When your automatic garage door opener doesn't seem to work, it's easy to think that the motor must be burned out and needs replacing. This can certainly be true, but not always. Remember that the motor itself doesn't open the door; the motor just powers springs or cables that actually lift and lower the garage door. If these parts need fixing, the door may not work even though the motor is fine. Note a few tips for determining what might be wrong with your home's garage door opener so you can know if it's the garage door motor or something else that may need repair.
The motor hums for a minute, then shuts off
If you hear the motor humming, this means it's getting power, so you know it's not a blown circuit or other electrical issue. In this case, it's usually a broken spring or cable. The motor is sending out power, but when the spring or cable won't operate, the motor shuts down as a safety feature. The spring may have lost tension or a cable may have snapped and these need replacing.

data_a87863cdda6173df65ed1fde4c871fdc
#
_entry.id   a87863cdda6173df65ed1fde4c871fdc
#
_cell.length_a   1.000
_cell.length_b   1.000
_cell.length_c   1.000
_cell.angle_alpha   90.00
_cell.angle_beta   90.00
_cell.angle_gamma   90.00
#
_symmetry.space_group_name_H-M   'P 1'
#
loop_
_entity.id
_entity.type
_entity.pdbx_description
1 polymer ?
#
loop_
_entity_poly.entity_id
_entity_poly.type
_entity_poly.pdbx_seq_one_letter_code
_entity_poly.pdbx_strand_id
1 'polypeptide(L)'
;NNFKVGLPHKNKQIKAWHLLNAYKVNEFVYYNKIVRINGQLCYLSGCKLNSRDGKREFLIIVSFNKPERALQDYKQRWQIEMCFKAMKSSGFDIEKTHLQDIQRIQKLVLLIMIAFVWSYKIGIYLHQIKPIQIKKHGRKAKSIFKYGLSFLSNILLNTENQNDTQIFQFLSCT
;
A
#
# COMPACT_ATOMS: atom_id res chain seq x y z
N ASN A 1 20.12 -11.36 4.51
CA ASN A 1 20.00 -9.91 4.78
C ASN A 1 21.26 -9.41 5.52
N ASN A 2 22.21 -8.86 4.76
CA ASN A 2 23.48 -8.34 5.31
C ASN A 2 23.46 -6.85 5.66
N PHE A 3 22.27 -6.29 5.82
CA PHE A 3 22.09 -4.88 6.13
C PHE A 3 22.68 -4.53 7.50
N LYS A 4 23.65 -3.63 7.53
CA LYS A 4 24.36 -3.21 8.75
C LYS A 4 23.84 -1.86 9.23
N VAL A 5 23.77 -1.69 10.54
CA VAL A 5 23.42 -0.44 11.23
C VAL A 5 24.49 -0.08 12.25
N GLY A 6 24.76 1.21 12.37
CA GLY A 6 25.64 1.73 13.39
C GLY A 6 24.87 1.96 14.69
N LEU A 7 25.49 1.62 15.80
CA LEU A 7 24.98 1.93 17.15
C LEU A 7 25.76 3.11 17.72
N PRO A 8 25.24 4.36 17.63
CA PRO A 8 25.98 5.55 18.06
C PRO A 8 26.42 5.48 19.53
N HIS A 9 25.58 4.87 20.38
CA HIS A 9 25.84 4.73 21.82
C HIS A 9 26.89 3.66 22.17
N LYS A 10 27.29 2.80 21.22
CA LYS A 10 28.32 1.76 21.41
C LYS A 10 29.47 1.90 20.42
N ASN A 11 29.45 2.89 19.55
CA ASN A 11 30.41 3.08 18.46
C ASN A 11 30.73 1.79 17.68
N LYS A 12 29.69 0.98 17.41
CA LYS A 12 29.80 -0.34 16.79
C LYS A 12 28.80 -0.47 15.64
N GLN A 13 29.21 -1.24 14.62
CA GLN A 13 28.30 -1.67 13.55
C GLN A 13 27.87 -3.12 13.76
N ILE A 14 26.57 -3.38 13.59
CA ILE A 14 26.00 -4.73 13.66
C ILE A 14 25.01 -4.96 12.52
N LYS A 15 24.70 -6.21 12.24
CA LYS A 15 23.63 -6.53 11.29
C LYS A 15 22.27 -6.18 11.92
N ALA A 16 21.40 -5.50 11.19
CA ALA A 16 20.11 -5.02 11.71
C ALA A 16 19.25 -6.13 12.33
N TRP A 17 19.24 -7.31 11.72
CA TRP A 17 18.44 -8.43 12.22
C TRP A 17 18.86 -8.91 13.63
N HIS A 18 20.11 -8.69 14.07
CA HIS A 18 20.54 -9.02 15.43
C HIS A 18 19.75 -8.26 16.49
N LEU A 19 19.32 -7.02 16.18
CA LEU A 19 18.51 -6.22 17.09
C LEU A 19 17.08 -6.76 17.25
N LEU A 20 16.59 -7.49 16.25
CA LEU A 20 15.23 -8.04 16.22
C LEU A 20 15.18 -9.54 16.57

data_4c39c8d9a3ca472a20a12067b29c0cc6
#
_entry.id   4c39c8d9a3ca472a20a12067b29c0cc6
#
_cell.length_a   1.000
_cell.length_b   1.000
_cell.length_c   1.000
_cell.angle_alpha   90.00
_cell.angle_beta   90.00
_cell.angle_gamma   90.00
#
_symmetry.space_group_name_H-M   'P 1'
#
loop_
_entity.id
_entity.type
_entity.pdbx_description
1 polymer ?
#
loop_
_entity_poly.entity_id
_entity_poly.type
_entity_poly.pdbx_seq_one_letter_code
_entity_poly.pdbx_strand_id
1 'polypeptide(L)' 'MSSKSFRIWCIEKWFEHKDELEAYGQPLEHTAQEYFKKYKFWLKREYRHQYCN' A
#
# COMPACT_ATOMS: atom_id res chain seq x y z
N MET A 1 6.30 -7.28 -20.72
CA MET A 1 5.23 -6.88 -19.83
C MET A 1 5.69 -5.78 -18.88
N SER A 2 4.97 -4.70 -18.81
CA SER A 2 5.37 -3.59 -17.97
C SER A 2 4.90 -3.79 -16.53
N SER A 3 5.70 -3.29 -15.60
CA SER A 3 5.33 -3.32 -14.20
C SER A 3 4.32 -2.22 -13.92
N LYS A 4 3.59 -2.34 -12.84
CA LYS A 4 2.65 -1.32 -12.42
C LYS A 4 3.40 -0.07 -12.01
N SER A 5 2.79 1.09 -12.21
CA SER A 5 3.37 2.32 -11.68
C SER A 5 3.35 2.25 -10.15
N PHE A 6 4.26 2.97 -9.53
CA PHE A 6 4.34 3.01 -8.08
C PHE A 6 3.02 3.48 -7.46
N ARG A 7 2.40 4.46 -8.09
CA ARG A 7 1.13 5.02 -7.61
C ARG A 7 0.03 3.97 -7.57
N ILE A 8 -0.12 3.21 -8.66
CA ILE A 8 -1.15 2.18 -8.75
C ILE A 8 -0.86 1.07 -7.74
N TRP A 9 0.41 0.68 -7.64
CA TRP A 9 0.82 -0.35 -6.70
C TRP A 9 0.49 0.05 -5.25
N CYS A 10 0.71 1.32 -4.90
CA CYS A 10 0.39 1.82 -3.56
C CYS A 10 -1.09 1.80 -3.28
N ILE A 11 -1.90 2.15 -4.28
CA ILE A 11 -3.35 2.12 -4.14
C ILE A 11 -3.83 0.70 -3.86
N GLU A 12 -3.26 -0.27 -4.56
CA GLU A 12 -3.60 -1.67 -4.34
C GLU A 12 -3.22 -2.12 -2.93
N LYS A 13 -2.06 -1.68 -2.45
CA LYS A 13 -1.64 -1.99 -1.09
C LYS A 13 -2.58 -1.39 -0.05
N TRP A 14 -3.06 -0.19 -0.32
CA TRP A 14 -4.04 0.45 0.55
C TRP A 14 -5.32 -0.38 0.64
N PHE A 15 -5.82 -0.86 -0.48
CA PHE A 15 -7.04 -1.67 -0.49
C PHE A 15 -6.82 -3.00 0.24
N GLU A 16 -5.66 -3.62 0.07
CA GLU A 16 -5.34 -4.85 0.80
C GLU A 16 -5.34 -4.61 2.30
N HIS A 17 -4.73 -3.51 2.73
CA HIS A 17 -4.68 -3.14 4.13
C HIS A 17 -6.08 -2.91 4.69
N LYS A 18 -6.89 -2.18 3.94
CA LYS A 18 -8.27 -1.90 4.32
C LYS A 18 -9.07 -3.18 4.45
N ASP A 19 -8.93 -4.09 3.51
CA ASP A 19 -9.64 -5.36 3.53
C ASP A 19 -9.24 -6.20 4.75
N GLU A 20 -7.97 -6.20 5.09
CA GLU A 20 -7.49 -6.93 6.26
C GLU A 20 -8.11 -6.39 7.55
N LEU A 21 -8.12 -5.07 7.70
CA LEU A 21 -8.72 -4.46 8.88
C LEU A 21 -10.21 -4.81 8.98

In other cases, it may be that something is obstructing the spring or cable so that they cannot operate. This could be something physically obstructing their path or it could be an excessive amount of rust. Whatever the case, it's always good to have a professional inspect and repair the spring or cable, as the tension they're holding makes them very dangerous to work with.
The door stops midway
Sometimes doors stop midway when opening or closing because there is an obstruction along the tracks. If the tracks are clear, it may be that the springs or cables lifting and lowering the door are carrying too much weight; the motor then gets overloaded and shuts down. This can happen if the springs or cables are just starting to lose tension. When they need to work harder, the motor needs to work harder and it shuts down as a safety measure.
There is no sound from the motor or just clicking sounds
When there is no sound from the motor or just a clicking sound, this usually signals an electrical problem, just like you might hear clicking from under the hood of your car when the battery is dead. First be sure you haven't blown a circuit in the home. If the circuits are fine, the wiring connecting the garage door motor to your home's circuit box, or the wiring inside the garage door motor itself, may be frayed or worn and needs replacing.